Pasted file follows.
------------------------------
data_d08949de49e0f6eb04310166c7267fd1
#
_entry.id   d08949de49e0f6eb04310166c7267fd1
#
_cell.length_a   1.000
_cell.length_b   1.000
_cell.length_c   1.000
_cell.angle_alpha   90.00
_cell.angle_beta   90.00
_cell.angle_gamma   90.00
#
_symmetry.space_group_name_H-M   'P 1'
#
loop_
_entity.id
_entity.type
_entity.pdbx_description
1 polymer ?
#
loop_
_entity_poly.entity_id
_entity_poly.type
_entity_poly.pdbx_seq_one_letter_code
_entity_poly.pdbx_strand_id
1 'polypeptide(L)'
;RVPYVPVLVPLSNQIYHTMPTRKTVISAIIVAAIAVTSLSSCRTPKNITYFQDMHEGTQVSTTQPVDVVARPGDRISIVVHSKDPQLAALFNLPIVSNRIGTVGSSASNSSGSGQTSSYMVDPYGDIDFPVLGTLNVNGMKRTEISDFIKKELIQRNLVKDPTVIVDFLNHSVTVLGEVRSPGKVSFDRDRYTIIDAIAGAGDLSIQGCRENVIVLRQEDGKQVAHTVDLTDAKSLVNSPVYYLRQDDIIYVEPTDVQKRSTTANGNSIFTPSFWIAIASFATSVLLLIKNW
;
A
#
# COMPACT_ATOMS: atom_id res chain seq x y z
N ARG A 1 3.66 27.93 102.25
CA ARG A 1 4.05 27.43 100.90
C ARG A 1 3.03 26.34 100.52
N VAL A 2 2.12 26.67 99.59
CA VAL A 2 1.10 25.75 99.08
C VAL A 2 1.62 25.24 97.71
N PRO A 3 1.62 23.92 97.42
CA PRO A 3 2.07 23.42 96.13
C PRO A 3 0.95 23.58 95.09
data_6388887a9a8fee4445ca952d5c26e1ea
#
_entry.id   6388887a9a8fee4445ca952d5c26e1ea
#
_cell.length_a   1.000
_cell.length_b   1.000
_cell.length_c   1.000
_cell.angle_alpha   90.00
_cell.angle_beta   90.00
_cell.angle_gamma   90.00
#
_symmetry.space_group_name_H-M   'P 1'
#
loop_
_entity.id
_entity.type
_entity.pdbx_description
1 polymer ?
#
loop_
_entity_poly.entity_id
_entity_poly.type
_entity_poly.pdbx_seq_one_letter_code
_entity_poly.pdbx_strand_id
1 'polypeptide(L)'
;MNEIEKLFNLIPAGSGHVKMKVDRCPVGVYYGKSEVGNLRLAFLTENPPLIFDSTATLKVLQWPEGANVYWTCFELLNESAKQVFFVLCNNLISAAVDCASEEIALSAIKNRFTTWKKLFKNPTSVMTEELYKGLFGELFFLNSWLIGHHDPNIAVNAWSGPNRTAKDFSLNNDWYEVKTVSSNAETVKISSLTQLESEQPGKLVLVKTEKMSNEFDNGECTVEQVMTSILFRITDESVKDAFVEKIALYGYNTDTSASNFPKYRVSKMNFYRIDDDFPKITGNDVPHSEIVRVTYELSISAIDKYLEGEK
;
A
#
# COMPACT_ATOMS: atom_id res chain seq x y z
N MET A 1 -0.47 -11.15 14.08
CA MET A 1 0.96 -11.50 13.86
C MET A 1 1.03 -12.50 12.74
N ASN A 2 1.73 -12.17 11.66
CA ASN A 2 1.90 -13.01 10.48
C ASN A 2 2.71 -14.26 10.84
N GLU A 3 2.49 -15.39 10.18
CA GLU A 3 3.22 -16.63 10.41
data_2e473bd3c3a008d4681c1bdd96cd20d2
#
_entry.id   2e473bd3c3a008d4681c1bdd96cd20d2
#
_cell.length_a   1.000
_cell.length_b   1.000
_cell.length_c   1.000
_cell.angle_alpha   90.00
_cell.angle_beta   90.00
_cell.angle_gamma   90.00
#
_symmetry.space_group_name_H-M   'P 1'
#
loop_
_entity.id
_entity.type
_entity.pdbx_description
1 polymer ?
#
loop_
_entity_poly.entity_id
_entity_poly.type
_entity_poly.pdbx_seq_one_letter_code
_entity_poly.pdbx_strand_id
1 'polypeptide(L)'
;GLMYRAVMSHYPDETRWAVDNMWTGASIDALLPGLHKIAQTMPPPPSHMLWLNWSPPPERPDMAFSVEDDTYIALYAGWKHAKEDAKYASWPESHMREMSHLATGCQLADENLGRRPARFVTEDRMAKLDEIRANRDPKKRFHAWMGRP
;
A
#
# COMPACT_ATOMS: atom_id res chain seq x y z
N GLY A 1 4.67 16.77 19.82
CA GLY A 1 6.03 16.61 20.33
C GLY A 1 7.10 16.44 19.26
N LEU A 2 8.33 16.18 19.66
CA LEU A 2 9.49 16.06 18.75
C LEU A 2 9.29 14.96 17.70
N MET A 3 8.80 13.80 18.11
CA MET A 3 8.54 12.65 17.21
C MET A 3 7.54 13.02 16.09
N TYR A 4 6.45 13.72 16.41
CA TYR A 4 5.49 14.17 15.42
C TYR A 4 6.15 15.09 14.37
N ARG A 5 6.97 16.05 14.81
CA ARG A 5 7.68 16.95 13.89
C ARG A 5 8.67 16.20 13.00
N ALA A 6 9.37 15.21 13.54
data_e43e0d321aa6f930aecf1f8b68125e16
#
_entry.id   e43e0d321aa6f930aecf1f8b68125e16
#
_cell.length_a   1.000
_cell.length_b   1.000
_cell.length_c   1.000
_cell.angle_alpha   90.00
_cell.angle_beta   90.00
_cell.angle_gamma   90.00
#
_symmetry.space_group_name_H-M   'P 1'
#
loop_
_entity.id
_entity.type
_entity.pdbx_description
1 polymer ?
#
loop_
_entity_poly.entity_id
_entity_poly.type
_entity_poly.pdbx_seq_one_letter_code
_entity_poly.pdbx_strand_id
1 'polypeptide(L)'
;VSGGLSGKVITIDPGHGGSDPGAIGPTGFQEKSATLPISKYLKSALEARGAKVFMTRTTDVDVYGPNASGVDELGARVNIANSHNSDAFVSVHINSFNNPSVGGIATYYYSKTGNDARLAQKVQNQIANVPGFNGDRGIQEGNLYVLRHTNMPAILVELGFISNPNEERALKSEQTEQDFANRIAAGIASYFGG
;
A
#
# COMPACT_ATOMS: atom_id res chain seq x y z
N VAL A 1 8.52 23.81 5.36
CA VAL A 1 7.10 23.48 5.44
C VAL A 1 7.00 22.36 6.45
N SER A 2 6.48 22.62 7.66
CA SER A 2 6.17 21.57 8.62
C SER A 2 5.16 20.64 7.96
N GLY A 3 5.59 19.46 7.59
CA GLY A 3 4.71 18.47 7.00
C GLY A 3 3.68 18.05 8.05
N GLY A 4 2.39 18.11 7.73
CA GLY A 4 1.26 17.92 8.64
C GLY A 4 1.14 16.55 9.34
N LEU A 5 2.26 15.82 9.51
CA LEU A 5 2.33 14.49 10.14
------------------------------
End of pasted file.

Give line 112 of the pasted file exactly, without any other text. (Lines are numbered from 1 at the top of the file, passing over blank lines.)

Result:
CA LEU A 2 9.49 16.06 18.75